German words you need to know: Der Wackeldackel

German words you need to know: Der Wackeldackel
"Churchill, is it true that lots of Germans have a Wackeldackel in their car?" "Ooooh yes." Photo: picture alliance / dpa | Frank Rumpenhorst
Looking for car accessories? Here’s an example of another German word you didn’t know you needed - and one that's sure to help you fit in with your dog-loving friends.

You must have seen a car dashboard bobblehead before – one of those little figurines which sits on a car dashboard whose head bobs about with the movement of the car? Perhaps you’ve even owned one! 

But if you don’t know what I’m talking about, you may have seen the talking, bobble-headed dog used in the Churchill Insurance adverts in the United Kingdom. If not, allow me to refresh your memory: 

The German version is known as a Wackeldackel. The word is made from the verb wackeln (meaning ‘to wiggle’ or ‘to wobble’) and the noun Dackel (referring to the breed of dog ‘dachshund’). The reason this word refers to a dachshund specifically is because of the popularity of the little sausage dogs in Germany in the 1960s and 70s. 

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The Wackeldackel was first created in the 1970s as an accessory for German cars, celebrating their love for the little pooches, but the word only first entered the Rechtschreibduden (Duden Spelling Dictionary) in 2004. Everytime the car takes a sharp turn or goes over a Bremsschwelle (‘speed bump’), the head of the dog, which is attached by a spring, is sent bobbing up and down.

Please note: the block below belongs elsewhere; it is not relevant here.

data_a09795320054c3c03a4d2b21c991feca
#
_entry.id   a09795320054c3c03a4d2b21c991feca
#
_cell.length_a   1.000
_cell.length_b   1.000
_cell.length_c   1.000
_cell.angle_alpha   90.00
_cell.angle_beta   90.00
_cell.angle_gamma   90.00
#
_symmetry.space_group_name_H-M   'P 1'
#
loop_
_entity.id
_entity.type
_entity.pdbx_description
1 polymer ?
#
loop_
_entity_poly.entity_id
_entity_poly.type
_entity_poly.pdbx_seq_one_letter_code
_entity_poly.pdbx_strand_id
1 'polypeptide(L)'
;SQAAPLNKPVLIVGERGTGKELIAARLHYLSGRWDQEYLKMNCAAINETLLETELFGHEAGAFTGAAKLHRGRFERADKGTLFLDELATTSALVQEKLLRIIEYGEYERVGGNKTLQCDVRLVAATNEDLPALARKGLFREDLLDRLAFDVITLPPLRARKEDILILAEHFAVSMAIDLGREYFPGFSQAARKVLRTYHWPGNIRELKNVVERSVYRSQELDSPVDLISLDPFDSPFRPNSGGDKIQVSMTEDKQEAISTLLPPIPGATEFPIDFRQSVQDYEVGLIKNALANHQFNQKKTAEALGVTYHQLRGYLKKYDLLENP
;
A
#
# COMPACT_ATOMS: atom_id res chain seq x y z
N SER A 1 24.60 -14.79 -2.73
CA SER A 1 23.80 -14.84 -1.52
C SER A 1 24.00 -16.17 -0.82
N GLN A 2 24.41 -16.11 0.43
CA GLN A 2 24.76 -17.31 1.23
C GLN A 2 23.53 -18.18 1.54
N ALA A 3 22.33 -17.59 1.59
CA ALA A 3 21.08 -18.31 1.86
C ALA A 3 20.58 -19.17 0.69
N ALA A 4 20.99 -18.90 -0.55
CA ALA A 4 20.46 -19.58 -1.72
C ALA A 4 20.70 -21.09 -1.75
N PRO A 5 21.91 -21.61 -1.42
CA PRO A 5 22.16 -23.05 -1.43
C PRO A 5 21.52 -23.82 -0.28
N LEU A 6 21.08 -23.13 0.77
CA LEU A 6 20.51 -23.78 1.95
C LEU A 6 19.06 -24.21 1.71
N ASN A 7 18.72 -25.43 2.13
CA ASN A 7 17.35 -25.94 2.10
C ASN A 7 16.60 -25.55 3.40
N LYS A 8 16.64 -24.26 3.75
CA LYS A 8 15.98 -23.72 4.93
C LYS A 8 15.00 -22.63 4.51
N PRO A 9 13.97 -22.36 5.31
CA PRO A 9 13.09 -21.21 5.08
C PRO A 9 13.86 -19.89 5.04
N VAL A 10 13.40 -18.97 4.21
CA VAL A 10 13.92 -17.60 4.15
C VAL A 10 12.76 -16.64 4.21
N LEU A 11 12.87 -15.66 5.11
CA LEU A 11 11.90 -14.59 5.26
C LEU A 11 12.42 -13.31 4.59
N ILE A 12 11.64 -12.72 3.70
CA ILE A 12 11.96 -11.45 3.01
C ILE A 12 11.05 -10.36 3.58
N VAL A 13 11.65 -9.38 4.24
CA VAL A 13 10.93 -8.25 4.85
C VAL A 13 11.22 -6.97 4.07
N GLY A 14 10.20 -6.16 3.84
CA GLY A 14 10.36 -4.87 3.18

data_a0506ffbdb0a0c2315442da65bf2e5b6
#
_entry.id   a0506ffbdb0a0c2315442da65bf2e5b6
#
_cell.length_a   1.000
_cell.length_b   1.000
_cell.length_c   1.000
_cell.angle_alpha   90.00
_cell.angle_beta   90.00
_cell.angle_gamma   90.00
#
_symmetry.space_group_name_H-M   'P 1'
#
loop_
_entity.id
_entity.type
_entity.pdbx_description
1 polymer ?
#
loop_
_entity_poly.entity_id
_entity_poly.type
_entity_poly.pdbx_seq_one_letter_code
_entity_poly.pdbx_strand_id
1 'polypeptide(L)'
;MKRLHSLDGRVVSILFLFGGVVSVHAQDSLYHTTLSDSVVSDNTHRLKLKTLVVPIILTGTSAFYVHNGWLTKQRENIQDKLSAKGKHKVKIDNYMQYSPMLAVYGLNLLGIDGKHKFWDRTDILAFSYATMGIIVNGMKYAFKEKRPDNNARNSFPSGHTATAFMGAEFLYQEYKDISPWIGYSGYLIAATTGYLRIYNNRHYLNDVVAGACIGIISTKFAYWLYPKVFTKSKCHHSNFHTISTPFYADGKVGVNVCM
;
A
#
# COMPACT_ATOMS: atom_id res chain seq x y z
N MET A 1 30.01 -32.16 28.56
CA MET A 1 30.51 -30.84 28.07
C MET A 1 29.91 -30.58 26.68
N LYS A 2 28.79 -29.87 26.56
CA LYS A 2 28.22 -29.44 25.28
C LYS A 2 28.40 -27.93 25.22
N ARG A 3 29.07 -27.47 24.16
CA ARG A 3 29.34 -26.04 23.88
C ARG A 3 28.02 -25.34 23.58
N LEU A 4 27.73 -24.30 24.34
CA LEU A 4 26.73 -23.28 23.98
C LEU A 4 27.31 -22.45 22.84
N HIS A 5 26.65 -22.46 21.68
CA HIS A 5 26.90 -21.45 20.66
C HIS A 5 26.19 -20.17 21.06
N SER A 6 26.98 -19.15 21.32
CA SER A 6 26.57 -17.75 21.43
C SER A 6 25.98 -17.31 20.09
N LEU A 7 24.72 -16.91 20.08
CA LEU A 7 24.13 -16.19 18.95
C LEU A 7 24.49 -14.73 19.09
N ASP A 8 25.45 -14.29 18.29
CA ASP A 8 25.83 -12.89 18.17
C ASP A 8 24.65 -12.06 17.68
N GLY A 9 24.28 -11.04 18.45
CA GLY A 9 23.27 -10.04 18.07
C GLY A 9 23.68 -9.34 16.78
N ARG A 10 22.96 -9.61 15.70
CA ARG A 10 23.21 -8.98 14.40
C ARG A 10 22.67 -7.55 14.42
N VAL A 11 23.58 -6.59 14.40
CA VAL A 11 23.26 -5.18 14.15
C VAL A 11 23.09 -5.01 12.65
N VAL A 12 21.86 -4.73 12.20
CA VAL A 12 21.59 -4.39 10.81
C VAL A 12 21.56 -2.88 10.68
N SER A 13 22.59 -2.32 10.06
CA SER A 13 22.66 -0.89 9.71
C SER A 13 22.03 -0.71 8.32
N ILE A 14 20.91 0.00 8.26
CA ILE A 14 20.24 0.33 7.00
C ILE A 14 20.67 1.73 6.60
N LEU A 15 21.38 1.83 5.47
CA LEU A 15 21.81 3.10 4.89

READ ALSO: German Word of the Day: Schwarzfahren

At a similar time to the Churchill nodding dog in British advertising in the late 1990s, Germany had their own nodding dog mascot in the form of an Aral advert – a German petrol and petrol station company (see the advert below). The success of this advert was seen in the purchase of around 500,000 Wackeldackel figures in less than a year.

Interestingly, you can also use the noun these days as a metaphor to describe a kind of ‘yes-man’ – someone who goes along with everything their superior tells them, in a permanent state of head-nodding – a bit of a pushover, perhaps. Be careful though, as in this way the term is often used as a bit of an insult. 

So, consider purchasing a Wackeldackel if you fancy a fun little accessory for your car, paying homage to German culture. And if a sausage dog isn’t to your taste, they now make them in various other dog breeds – and, if the King is more your thing, even a Wackel-Elvis.

Examples:

Ich liebe deinen neuen Wackeldackel!

I love your new bobblehead!

Sei nicht so ein Wackeldackel – sag mal nein!

Don’t be such a pushover – say no sometimes!


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